According to the Bible, King Solomon is one of the richest and wisest to walk the face of the earth.  Thus, as this man shares some advice about financial matters in the passages above, its important to reflect upon this information.  Solomon places an emphasis on leaving a financial legacy for your children and grandchildren.  As this process is ongoing, Solomon urges individuals to educate your children about money.  Whether this is through allowances, chores or saving money, these practices help shape what your offspring value in life.  In other words, Solomon is asking what do you value?   If you want to know, show your spouse where your money is being spent.

by Jay Mankus

You Can Only Do So Much

Ten years ago, I volunteered for a week to serve as a camp counselor at an overnight Christian Camp just south of Reading, Pennsylvania.  Due to a weeklong heat wave, a cabin without air conditioning and inner ear infection that lingered the rest of that summer, I never returned for a second year.  Instead, my two sons now serve as camp counselors at Camp Cedarbrook.  During a de-briefing session over lunch, my oldest son James shared his frustrations of boys in his cabin who never listened to him.  Despite repeated attempts, numerous reminders and intervention from veteran counselors, James was unable to change these bad habits.  Unfortunately, you can only do so much in one week of time.

Train up a child in the way he should go; even when he is old he will not depart from it, Proverbs 22:6.

Unless you are a coach, counselor, parent or teacher, you may not realize that America is on the verge of a parental crisis.  After years of appeasing, bribing and spoiling children, basic character traits, courtesy and morals are missing.  Instead cell phones, electronic devices and video games are killing social skills, creating a further divide between children and parents.  Those individuals who are diligently working to stop this trend have their own obstacles to overcome.  Abandonment, death and divorce has led to single parent homes, struggling to provide and raise kids at the same time.  Giving a word of encouragement to my son, I replied “you can only do so much on your own.”

Iron sharpens iron, and one man sharpens another, Proverbs 27:17.

One of my favorite passages in the Bible is a small quote from King Solomon.  This wise man compares a black smith to being the best person you can be.  When human beings enter into an accountability relationship, affirmations point out the good while flaws are pointed through honest assessments.  As long as both parties seek the best interest of the other, character is strengthened like iron sharpening iron.  For those who feel called into the ministry, you may not be able to win the hearts and souls of those who you love.  God doesn’t call everyone to be successful, but faithful.  Therefore, if you feel overwhelmed by a lack of progress in your life, remember you can only do so much.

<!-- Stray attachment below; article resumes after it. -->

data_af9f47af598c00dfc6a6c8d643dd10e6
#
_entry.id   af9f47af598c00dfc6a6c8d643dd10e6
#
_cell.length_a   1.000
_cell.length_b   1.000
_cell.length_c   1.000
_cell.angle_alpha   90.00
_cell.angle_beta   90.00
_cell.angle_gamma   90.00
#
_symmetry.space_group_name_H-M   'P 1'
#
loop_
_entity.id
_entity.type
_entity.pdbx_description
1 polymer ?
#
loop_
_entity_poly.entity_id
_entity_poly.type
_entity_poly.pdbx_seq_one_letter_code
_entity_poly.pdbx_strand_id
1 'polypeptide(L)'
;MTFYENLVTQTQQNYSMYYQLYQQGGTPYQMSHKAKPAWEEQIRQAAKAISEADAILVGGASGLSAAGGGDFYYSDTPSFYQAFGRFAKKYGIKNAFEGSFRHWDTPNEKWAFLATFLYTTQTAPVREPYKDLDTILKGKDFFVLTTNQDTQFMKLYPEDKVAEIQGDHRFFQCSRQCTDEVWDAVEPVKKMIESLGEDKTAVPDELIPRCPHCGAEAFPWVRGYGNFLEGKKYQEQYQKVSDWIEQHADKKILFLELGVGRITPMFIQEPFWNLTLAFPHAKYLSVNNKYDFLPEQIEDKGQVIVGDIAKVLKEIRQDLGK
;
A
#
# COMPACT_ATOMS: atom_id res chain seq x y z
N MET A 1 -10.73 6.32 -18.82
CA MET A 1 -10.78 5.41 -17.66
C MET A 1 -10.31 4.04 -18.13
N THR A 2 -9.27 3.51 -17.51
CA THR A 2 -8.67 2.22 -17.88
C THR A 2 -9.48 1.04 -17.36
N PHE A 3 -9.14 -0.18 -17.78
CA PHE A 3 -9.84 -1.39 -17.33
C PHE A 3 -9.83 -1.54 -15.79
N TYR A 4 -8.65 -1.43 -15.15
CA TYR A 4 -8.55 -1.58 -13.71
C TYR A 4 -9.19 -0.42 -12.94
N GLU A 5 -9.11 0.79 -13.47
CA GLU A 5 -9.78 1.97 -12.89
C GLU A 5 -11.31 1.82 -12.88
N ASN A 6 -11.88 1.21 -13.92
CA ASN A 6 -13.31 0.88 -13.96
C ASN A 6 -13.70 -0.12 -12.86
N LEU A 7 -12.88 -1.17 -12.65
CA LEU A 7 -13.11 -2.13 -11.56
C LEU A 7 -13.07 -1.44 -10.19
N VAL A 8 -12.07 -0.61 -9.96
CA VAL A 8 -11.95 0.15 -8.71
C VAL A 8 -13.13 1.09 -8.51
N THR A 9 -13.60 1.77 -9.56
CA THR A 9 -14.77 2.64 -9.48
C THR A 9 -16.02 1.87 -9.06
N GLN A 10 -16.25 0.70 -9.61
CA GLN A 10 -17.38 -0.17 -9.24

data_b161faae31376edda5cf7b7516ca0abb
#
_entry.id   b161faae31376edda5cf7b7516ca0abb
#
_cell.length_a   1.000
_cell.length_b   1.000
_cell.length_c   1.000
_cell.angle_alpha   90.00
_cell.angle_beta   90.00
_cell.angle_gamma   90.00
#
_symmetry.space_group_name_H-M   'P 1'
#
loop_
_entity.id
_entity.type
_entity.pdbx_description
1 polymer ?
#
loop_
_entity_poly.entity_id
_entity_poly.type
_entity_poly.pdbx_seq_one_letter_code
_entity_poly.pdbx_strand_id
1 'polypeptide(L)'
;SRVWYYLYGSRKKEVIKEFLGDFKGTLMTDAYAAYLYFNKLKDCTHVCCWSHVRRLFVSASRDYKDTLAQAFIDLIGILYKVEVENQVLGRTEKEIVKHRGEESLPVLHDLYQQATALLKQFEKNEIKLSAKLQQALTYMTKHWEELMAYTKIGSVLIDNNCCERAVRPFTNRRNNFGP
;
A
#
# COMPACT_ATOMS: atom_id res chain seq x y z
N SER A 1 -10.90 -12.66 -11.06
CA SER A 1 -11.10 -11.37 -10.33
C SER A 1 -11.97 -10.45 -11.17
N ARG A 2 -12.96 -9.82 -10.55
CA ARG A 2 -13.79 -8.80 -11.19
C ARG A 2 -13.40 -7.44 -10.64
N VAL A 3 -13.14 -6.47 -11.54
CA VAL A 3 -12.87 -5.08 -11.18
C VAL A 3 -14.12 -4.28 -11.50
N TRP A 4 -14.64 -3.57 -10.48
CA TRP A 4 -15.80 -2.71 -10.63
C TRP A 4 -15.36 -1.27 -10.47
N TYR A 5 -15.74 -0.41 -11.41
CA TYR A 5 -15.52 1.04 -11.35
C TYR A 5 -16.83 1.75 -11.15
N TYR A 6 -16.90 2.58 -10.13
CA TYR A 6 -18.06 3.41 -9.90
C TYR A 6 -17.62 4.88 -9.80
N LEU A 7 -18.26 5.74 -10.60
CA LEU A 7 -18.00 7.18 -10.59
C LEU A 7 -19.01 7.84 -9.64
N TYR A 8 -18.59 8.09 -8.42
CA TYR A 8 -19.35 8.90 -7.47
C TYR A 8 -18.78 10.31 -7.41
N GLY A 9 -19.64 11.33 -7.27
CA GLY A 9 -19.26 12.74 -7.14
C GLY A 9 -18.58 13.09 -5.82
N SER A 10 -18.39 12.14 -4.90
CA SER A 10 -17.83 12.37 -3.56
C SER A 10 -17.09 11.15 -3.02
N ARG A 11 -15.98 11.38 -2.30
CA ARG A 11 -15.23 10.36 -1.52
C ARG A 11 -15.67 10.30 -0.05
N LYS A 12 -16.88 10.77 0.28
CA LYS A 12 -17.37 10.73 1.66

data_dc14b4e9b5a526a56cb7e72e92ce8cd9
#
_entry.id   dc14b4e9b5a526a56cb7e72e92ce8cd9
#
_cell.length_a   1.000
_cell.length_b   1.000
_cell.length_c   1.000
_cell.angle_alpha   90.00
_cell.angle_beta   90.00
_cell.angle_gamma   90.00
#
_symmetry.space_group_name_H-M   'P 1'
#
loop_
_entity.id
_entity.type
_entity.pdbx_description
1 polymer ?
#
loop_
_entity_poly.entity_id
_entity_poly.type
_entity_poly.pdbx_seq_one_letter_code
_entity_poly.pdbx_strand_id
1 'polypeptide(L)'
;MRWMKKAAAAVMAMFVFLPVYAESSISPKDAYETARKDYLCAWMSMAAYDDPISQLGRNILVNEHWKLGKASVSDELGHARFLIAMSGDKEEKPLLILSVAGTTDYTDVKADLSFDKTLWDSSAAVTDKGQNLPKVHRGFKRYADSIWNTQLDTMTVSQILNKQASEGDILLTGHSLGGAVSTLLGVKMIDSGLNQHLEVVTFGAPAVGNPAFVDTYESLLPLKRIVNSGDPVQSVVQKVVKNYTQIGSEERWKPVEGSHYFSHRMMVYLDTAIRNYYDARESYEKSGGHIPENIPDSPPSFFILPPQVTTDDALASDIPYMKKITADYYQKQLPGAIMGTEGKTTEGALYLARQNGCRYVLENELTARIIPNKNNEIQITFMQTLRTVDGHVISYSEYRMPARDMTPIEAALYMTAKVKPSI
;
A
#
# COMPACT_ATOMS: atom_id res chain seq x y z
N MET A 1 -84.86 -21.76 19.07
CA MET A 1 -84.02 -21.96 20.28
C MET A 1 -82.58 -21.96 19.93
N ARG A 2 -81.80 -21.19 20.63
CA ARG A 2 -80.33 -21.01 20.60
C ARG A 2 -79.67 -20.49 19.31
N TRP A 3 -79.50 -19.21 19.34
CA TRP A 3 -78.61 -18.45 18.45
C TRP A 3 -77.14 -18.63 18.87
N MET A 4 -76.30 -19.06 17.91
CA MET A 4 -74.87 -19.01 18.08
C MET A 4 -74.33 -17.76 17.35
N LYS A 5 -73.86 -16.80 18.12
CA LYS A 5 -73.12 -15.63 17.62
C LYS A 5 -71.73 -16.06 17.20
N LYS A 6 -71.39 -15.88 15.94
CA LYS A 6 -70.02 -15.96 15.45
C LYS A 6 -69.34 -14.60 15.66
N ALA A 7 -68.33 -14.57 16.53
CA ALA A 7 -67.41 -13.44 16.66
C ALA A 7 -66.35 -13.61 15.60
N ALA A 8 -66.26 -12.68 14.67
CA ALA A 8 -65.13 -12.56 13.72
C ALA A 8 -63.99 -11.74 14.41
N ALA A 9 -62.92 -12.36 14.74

by Jay Mankus

Betting on the Future

On May 14th, 2018 the United States Supreme Court struck down a 1992 federal law on commercialized sports betting.  Prior to this ruling, Las Vegas was one of the few places in this country to legally place a bet on March Madness or the Super Bowl.  This decision has opened the door for other states to grab a piece of the pie.  Based upon initial reports, one hundred and fifty billion dollars in illegal wages are made every year.  Thus, for states like Delaware and New Jersey who have recently passed legislation to allow gambling on sports, local government officials are betting on the future.

Wealth gained hastily will dwindle, but whoever gathers little by little will increase it, Proverbs 13:11.

If gambling on sports was illegal until now, one has to wonder why would past legislators initially outlaw this practice?  King Solomon referred to the love of money as vanity, Ecclesiastes 5:10.  A first century doctor warns believers against falling prey to covetousness, Luke 12:15.  An associate of the apostle Paul urges Christians to avoid earthly practices that begins with compromise and ends by forfeiting your soul, Mark 8:36.  While playing the lottery, fantasy sports and making bets with friends seems innocent, if victorious these practices can accumulate ill-gotten gain.

Keep your life free from love of money, and be content with what you have, for he has said, “I will never leave you nor forsake you,” Hebrews 13:5.

The phrase follow the money first appeared in William Goldman’s screenplay All the President’s Men.  Since this film, other movie’s has illustrated the corruption and demise that comes along with a hunger and thirst for money.  While the optimism for sports betting is currently high, the spiritual consequences for those who indulge in gambling can have lasting affects.  After a visit to Atlantic City several years ago, I came face to face with individuals who came to town with money but left broke or homeless in a worst case scenario.  Only time will tell if betting on the future was worth the risk.  Yet, for now keep your life free the love of money, content with the life that God has given you.

by Jay Mankus